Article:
6. Based on the information in the passage, citizen governance is necessary in all of the following situations EXCEPT
Correct Answer: A
A The passage states that the right of the citizens…to discuss…every important phase of this war; its causes, the manner in which it should be conducted, and the terms upon which peace should be made. In this paragraph LaFollette explicitly mentions declaring war, which is referenced in (C); how to conduct war, (D); and how to end a war, (B). Thus, each of these can be eliminated. While LaFollette probably believes that citizens ought to elect legislators and executives, it is never mentioned in the passage. Thus, (A) is the best answer.
7. The principal rhetorical effect of the phrase in lines 48-50, (“its causes…peace should be made”) is to
Correct Answer: B
B The beginning of the sentence in question states that it is the right of the citizens…to discuss…every important phase of this war. Thus, the list that follows serves as examples of the important phases of a war in which citizen oversight might be necessary. Choice (B) is the best match to this description. LaFollette's main point in the passage is to argue against the restriction of free speech during war, so (A) can be eliminated. LaFollette does offer reasons why the press might be afraid to speak out, but not in the referenced paragraph. Therefore, (C) can be eliminated. LaFollette does not believe that citizens understand wars better than the president, only that the country needs the counsel of all citizens, so (D) can be eliminated.
8. Which choice provides the best evidence for the answer to the previous question?
Correct Answer: D
D The answer to the previous question is (B), that LaFollette believes that free speech is necessary for the conduct of war. Choice (D) introduces this idea explicitly. The lines in (A) reference reasons that people are currently afraid to publicly discuss the issues in question, but do not provide reasons why speech is necessary and can be eliminated. The lines in (B) explain why some are attempting to restrict speech and can be eliminated. The lines in (C) give reasons why we should be concerned by the attempts to restrict free speech, but they provide no explicit mention of why free speech is necessary during times of war. Eliminate (C) as well.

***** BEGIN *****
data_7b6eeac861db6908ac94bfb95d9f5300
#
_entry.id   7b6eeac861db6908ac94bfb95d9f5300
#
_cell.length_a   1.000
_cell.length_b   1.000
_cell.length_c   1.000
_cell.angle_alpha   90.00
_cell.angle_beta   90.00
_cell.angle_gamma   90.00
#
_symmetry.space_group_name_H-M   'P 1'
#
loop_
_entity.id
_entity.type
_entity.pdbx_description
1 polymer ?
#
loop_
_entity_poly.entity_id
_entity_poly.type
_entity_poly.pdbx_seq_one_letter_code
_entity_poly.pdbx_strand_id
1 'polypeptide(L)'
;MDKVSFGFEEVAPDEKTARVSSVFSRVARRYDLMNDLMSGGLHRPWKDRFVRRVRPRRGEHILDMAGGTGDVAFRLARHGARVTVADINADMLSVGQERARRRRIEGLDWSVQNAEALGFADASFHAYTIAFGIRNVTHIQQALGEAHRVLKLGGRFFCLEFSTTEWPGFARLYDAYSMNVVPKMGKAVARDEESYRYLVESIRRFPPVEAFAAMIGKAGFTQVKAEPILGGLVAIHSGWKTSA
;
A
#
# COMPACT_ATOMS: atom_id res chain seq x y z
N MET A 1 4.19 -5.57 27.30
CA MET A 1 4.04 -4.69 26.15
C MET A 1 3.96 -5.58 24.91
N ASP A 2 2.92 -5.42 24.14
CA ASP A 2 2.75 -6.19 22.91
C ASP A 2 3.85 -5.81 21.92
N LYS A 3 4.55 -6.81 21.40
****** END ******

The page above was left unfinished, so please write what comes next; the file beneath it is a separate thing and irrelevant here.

9. The author’s attitude toward “the attempt to stifle” (line 63) can be described as
Correct Answer: C
C The last paragraph of the passage states that now is precisely the time when the country needs counsel of all its citizens. Therefore, LaFollette believes that attempts to stifle discussion about issues of war are highly undesirable and contrary to the major goals of American democracy. Only (C) expresses an attitude that matches this position. LaFollette does not offer any sympathetic explanations for suppressing free speech, so (A) can be eliminated. LaFollette clearly cares about the suppression of free speech, so (B) can be eliminated. Choice (D), morose, is anegative attitude, but it is overly negative and too passive for the tone of the passage. LaFollette is displeased with the suppression of free speech, but he is not sad or depressed about it.
10. As used in line 83, “inviolable” most nearly means
Correct Answer: C
C The first sentence of the last paragraph states that It is no answer to say that when the war is over the citizen may once more resume his rights…. Thus, LaFollette rejects even the idea of a temporary restriction of free speech, a right that he calls precious and fundamental. LaFollette thinks that free speech should never be withheld. Instead it should be maintained without interruption or restriction. Choice (C) is the best match to this meaning.